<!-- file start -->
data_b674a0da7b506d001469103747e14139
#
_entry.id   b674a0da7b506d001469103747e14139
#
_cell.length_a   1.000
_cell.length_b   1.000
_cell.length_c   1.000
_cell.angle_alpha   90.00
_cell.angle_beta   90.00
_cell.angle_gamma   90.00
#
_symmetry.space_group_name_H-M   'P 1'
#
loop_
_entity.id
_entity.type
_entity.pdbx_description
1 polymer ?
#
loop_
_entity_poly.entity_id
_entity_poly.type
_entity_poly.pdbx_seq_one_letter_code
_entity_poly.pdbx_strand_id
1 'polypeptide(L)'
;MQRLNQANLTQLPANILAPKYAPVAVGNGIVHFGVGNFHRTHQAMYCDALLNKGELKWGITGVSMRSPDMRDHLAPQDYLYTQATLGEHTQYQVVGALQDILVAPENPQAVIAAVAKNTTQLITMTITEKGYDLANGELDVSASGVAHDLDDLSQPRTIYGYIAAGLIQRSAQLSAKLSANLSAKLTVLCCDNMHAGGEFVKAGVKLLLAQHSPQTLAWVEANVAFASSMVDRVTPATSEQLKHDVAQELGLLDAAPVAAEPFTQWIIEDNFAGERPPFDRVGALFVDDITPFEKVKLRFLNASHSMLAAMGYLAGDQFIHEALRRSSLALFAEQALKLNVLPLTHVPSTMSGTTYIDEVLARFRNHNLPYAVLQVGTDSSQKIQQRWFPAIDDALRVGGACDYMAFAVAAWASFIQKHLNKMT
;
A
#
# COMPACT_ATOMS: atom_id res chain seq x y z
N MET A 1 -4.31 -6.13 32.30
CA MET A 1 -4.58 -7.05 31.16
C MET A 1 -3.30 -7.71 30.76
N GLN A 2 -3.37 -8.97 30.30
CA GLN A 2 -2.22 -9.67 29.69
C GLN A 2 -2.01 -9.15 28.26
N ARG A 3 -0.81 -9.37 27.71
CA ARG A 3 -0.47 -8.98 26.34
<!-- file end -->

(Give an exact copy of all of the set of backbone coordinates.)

data_b674a0da7b506d001469103747e14139
#
_entry.id   b674a0da7b506d001469103747e14139
#
_cell.length_a   1.000
_cell.length_b   1.000
_cell.length_c   1.000
_cell.angle_alpha   90.00
_cell.angle_beta   90.00
_cell.angle_gamma   90.00
#
_symmetry.space_group_name_H-M   'P 1'
#
loop_
_entity.id
_entity.type
_entity.pdbx_description
1 polymer ?
#
loop_
_entity_poly.entity_id
_entity_poly.type
_entity_poly.pdbx_seq_one_letter_code
_entity_poly.pdbx_strand_id
1 'polypeptide(L)'
;MQRLNQANLTQLPANILAPKYAPVAVGNGIVHFGVGNFHRTHQAMYCDALLNKGELKWGITGVSMRSPDMRDHLAPQDYLYTQATLGEHTQYQVVGALQDILVAPENPQAVIAAVAKNTTQLITMTITEKGYDLANGELDVSASGVAHDLDDLSQPRTIYGYIAAGLIQRSAQLSAKLSANLSAKLTVLCCDNMHAGGEFVKAGVKLLLAQHSPQTLAWVEANVAFASSMVDRVTPATSEQLKHDVAQELGLLDAAPVAAEPFTQWIIEDNFAGERPPFDRVGALFVDDITPFEKVKLRFLNASHSMLAAMGYLAGDQFIHEALRRSSLALFAEQALKLNVLPLTHVPSTMSGTTYIDEVLARFRNHNLPYAVLQVGTDSSQKIQQRWFPAIDDALRVGGACDYMAFAVAAWASFIQKHLNKMT
;
A
#
# COMPACT_ATOMS: atom_id res chain seq x y z
N MET A 1 -4.31 -6.13 32.30
CA MET A 1 -4.58 -7.05 31.16
C MET A 1 -3.30 -7.71 30.76
N GLN A 2 -3.37 -8.97 30.30
CA GLN A 2 -2.22 -9.67 29.69
C GLN A 2 -2.01 -9.15 28.26
N ARG A 3 -0.81 -9.37 27.71
CA ARG A 3 -0.47 -8.98 26.34